# Traceable representation of reductive group over a p-Adic field.

I have a question on how to define a trace of a unitary representation. If $G$ is a reductive group over a p-adic field it is known ( I do not know who prove it) that is of type I. Knowing this we have that every representation is traceable. However I think that there are more than one way to get a trace of a representation but only one canonical. For instance the regular representation has $f(1)$.

What will be the appropriate trace for the induced representation of the trivial representation of a subgroup $N$? i.e. what is correct trace for $c-ind_N^G1_n$?

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If $G$ is a $p$-adic reductive group, it is a result of Jacquet that any irreducible smooth representation $(\pi ,V)$ of $G$ is admissible : for any compact open subgroup $K$ of $G$, the fixed vector space $V^K$ is finite dimensional. From this it follows that for all locally constant function $f$ on $G$ with compact support, the operator $\pi (f) \in {\rm End}(V)$ has finite range, and therefore has a trace.

If $N$ is not cocompact in $G$, the compactly induced representation ${\rm c-Ind}_N^G {\mathbf 1}$ is not admissible in general. Moreover it is not semisimple in general neither of finite length.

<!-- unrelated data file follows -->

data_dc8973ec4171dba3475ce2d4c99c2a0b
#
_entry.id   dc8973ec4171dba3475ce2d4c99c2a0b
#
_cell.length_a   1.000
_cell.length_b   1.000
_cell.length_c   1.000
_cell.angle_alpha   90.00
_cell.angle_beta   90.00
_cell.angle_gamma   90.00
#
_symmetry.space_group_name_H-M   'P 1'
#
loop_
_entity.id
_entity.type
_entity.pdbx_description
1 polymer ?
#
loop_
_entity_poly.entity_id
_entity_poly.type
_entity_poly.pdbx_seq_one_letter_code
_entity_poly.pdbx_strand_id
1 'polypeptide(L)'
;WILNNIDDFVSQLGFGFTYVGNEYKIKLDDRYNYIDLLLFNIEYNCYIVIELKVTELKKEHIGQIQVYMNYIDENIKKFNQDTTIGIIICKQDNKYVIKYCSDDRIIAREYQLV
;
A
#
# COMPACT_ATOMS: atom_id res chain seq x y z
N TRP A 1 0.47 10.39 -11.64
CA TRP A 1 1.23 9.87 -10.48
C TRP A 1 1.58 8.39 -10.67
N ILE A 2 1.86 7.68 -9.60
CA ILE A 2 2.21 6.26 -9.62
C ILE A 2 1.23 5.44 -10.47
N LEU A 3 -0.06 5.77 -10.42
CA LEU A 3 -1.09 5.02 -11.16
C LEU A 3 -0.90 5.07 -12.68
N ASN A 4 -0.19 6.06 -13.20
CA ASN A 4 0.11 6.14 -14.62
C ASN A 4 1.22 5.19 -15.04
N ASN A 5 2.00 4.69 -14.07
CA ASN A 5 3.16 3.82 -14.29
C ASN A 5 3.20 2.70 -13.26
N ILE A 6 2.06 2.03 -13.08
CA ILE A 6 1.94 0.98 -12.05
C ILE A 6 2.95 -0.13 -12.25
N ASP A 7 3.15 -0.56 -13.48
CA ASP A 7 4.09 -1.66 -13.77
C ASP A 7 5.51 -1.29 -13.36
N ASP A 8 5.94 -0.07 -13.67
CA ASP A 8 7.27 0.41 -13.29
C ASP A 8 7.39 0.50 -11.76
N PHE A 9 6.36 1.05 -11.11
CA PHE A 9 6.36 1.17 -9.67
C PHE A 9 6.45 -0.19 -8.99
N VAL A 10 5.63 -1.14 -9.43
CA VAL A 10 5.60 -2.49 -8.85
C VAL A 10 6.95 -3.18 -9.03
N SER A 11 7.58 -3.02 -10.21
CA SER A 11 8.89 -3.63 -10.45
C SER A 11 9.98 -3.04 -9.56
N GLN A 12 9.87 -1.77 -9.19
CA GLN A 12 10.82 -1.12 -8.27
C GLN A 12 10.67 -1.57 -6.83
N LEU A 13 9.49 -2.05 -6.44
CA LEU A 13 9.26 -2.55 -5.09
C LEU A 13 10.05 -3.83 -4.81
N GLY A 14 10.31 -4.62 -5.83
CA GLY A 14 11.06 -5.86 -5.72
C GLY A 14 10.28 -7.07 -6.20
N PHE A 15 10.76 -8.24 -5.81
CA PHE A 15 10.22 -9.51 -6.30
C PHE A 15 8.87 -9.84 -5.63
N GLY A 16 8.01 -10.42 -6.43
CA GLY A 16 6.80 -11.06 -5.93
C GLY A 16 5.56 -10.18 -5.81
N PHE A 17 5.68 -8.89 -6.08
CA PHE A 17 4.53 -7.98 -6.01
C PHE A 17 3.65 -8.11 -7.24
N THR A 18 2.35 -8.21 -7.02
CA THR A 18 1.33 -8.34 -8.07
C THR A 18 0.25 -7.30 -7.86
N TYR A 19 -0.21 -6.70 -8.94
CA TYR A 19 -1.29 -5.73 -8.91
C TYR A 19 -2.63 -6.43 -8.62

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+1 Nice reference. – Marc Palm Jun 24 '11 at 11:17

There is a notion of a CRR group in Dixmier's book on $C^*$ algebras, which is a group such that for every unitary irreducible representation $\pi$, the integrated representation $\int \pi$, a representation of $C_0(G)$, is trace class, if you restrict to compactly supported function.

The expression $tr \int \pi(f)$ is the trace of the representation here.

Lie groups, abelian locally compact groups, reductive p-adic groups all are CRR groups.

I do not have the book with me, but you should find it in the index of the mentioned book.

Now to your main question. I assume for simplicity that the subgroup $N$ is cocompact in $G$, then $c-ind$ and $Ind$ are isomorphic functors, then the chapter Selberg trace formula in Deitmar-Echterhoff "principles of harmonic analysis" proves this fact.

If you look at arbitrary subgroups, I am not sure, if $c-ind_N^G 1$ has a nice decomposition into irreducibles with finite multiplicity, but I am not an expert, so you might want to wait until somebody knows more.

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Lie groups are not CCR, only reductive ones are. – Marc Palm Mar 5 '13 at 6:29